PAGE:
The quality of additively manufactured components depends not only on the manufacturing process, but also on the inline process control. The process control ensures a reliable coating process because it detects deviations from the target geometry immediately. At LASER World of PHOTONICS 2019, the Fraunhofer Institute for Laser Technology ILT will be demonstrating how well bi-directional sensor technology can already be used for Laser Material Deposition (LMD) in combination with commercial optics at booth A2.431.
Fraunhofer ILT has been developing optical sensor technology specifically for production measurement technology for around 10 years. In particular, its »bd-1«...
The well-known representation of chemical elements is just one example of how objects can be arranged and classified
The periodic table of elements that most chemistry books depict is only one special case. This tabular overview of the chemical elements, which goes back to...
Light can be used not only to measure materials’ properties, but also to change them. Especially interesting are those cases in which the function of a material can be modified, such as its ability to conduct electricity or to store information in its magnetic state. A team led by Andrea Cavalleri from the Max Planck Institute for the Structure and Dynamics of Matter in Hamburg used terahertz frequency light pulses to transform a non-ferroelectric material into a ferroelectric one.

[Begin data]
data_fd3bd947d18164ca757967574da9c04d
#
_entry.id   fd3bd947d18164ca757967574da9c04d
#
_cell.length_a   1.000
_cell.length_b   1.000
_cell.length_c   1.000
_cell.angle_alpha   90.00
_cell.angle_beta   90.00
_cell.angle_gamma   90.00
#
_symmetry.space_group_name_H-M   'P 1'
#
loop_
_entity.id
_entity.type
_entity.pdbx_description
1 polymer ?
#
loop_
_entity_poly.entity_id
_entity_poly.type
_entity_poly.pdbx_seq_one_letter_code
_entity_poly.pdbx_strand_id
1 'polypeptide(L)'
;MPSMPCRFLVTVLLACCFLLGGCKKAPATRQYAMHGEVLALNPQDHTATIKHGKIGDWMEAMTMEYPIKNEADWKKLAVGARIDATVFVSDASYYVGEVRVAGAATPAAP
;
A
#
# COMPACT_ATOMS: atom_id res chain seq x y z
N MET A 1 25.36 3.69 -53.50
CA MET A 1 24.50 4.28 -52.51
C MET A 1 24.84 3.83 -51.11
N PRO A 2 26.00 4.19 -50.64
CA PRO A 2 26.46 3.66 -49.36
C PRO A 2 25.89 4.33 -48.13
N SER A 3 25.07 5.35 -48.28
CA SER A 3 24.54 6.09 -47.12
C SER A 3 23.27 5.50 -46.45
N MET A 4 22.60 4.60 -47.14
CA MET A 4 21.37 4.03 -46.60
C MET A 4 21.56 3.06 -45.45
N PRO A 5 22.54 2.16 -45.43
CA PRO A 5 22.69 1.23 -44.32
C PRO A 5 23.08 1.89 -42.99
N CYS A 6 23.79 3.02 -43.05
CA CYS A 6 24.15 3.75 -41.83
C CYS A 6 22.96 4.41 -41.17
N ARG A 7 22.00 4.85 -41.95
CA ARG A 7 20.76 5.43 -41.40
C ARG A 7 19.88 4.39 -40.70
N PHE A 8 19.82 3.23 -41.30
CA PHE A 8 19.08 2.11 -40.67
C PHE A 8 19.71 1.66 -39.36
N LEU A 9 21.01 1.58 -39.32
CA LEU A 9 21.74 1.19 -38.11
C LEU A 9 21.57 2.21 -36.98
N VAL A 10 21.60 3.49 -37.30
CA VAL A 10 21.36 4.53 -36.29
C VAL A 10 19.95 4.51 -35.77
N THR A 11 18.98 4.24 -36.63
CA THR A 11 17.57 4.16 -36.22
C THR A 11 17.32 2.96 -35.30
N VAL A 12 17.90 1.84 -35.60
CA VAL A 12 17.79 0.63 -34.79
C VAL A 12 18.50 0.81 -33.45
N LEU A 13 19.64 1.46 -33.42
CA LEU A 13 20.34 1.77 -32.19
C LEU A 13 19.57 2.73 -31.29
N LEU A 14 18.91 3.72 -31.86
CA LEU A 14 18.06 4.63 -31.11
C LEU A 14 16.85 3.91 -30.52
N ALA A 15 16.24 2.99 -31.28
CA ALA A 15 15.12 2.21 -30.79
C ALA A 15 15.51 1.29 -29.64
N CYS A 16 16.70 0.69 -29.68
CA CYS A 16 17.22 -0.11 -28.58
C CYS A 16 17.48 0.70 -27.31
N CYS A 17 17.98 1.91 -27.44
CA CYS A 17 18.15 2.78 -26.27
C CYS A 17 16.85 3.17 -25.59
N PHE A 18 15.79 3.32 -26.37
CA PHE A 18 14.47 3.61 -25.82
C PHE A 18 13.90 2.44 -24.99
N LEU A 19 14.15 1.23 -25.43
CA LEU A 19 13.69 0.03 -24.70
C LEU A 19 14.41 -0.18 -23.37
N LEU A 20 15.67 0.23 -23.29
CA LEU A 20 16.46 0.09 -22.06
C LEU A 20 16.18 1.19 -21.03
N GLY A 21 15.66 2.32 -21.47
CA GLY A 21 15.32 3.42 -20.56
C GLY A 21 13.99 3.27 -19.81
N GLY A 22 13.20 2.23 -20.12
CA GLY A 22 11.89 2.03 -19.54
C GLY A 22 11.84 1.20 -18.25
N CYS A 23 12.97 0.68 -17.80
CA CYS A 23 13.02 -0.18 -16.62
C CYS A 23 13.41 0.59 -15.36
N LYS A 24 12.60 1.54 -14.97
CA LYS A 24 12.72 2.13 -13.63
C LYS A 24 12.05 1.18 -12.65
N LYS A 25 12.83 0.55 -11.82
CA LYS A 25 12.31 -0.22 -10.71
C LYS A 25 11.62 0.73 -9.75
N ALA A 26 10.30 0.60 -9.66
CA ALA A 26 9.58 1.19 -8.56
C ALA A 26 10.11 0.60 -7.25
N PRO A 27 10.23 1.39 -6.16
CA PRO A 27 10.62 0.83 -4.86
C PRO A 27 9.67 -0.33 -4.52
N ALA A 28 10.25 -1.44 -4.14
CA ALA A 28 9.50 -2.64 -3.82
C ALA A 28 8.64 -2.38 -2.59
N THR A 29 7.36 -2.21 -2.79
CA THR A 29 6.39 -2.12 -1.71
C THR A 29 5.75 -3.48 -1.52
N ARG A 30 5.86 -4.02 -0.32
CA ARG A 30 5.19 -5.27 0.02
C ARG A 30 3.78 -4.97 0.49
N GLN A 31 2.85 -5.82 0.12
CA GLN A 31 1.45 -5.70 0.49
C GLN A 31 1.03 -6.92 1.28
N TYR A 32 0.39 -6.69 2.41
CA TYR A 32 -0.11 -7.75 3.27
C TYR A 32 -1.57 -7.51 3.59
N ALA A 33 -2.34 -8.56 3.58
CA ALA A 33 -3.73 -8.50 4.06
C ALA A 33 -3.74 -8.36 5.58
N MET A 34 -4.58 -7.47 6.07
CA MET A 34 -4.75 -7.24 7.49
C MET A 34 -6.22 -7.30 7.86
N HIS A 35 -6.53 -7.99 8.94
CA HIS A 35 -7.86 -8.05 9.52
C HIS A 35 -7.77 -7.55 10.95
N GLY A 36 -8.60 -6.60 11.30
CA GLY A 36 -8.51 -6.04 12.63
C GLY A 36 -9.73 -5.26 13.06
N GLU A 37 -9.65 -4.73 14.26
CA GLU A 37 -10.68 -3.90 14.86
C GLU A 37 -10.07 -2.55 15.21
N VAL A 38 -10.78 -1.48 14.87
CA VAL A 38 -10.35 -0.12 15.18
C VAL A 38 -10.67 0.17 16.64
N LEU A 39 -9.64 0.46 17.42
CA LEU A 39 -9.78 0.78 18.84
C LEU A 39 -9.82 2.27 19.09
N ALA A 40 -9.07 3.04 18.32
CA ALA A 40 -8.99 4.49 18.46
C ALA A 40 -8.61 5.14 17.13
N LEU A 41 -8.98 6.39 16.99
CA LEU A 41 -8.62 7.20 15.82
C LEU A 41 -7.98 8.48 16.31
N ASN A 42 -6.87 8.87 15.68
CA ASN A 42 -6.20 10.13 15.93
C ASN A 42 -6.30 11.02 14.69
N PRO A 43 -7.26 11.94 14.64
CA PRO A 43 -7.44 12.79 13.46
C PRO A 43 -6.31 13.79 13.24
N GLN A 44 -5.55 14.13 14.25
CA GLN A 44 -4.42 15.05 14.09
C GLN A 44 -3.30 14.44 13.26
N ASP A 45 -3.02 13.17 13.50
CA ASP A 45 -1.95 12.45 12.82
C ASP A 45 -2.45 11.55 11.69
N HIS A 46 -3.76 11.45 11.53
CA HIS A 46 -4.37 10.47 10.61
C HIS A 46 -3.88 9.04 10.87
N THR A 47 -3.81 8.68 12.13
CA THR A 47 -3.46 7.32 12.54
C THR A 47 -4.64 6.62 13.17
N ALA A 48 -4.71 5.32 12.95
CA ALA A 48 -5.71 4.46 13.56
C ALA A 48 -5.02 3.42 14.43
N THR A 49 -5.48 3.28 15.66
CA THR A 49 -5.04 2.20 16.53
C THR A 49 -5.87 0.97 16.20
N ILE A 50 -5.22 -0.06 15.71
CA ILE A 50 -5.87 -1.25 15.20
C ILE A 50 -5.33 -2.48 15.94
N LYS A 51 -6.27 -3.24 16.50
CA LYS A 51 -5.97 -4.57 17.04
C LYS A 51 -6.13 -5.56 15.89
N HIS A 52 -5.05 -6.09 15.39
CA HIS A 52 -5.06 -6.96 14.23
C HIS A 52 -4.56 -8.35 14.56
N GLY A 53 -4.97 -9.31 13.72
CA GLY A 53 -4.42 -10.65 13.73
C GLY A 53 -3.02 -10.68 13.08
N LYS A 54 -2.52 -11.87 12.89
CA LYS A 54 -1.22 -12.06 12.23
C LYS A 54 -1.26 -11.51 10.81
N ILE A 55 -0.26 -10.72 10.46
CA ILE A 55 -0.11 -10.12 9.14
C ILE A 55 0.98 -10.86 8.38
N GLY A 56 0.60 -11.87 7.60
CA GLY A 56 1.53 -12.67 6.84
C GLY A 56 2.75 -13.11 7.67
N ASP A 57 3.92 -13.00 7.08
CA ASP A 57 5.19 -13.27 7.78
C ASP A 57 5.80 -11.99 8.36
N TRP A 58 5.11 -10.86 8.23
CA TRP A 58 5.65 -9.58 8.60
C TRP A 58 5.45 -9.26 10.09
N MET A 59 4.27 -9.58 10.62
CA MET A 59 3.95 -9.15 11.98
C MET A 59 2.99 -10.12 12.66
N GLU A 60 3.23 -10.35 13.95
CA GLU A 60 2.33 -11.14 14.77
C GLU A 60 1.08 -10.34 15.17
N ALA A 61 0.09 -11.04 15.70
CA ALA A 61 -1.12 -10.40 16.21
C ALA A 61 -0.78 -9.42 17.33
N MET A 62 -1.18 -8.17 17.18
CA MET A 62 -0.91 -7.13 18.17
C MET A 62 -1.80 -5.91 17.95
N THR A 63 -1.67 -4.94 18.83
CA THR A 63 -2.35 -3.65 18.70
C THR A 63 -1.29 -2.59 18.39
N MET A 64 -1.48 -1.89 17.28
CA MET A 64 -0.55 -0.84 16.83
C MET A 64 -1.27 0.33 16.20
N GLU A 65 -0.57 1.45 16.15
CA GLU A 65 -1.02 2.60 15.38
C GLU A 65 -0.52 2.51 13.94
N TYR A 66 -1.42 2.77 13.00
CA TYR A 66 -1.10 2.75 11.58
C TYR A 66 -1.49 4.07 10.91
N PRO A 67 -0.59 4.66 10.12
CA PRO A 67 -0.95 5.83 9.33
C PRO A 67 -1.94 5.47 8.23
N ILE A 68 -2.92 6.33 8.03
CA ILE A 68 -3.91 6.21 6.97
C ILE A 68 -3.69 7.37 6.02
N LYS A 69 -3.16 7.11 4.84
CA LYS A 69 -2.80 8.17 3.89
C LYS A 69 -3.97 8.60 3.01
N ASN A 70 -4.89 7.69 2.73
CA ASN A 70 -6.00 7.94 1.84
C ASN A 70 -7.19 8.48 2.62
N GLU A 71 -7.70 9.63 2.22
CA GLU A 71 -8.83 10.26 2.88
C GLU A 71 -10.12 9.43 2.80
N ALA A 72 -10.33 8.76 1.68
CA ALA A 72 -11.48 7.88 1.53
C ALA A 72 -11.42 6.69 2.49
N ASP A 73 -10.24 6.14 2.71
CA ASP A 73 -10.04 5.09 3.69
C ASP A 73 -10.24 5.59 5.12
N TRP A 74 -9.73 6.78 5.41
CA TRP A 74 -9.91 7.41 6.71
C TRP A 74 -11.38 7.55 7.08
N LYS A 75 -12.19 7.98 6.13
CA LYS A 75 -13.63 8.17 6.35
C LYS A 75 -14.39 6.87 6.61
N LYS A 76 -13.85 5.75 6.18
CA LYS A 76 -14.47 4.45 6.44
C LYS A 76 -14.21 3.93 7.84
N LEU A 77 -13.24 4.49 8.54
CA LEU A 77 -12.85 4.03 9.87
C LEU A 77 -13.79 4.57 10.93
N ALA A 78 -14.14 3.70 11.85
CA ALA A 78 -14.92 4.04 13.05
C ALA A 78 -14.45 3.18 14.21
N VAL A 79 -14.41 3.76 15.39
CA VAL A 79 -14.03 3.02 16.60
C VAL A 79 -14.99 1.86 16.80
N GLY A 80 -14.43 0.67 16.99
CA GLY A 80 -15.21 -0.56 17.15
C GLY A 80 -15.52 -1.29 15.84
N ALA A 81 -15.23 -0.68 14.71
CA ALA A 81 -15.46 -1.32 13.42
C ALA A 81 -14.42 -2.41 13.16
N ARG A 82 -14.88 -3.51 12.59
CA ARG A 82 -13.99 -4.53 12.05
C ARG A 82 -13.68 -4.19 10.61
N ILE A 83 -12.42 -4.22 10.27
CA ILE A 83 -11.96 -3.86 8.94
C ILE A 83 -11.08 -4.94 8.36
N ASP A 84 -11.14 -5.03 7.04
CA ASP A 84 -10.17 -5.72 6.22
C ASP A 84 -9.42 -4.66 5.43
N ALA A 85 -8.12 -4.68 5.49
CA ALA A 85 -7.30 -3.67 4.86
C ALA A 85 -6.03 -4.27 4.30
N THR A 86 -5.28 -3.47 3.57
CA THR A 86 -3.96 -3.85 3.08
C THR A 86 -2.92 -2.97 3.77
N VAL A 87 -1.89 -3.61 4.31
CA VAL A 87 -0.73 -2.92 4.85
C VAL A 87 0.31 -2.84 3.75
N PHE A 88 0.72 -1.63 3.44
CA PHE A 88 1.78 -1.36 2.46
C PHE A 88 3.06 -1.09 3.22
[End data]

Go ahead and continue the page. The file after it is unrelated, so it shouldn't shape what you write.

Ferroelectricity is a state in which the constituent lattice “looks” in one specific direction, forming a macroscopic electrical polarisation. The ability to...
Researchers at TU Graz calculate the most accurate gravity field determination of the Earth using 1.16 billion satellite measurements. This yields valuable knowledge for climate research.
The Earth’s gravity fluctuates from place to place. Geodesists use this phenomenon to observe geodynamic and climatological processes. Using...
Discovery by Brazilian and US researchers could change the classification of two species, which appear more akin to jellyfish than was thought.
The tube anemone Isarachnanthus nocturnus is only 15 cm long but has the largest mitochondrial genome of any animal sequenced to date, with 80,923 base pairs....
29.04.2019 | Event News
17.04.2019 | Event News
15.04.2019 | Event News
19.06.2019 | Physics and Astronomy
19.06.2019 | Information Technology
19.06.2019 | Materials Sciences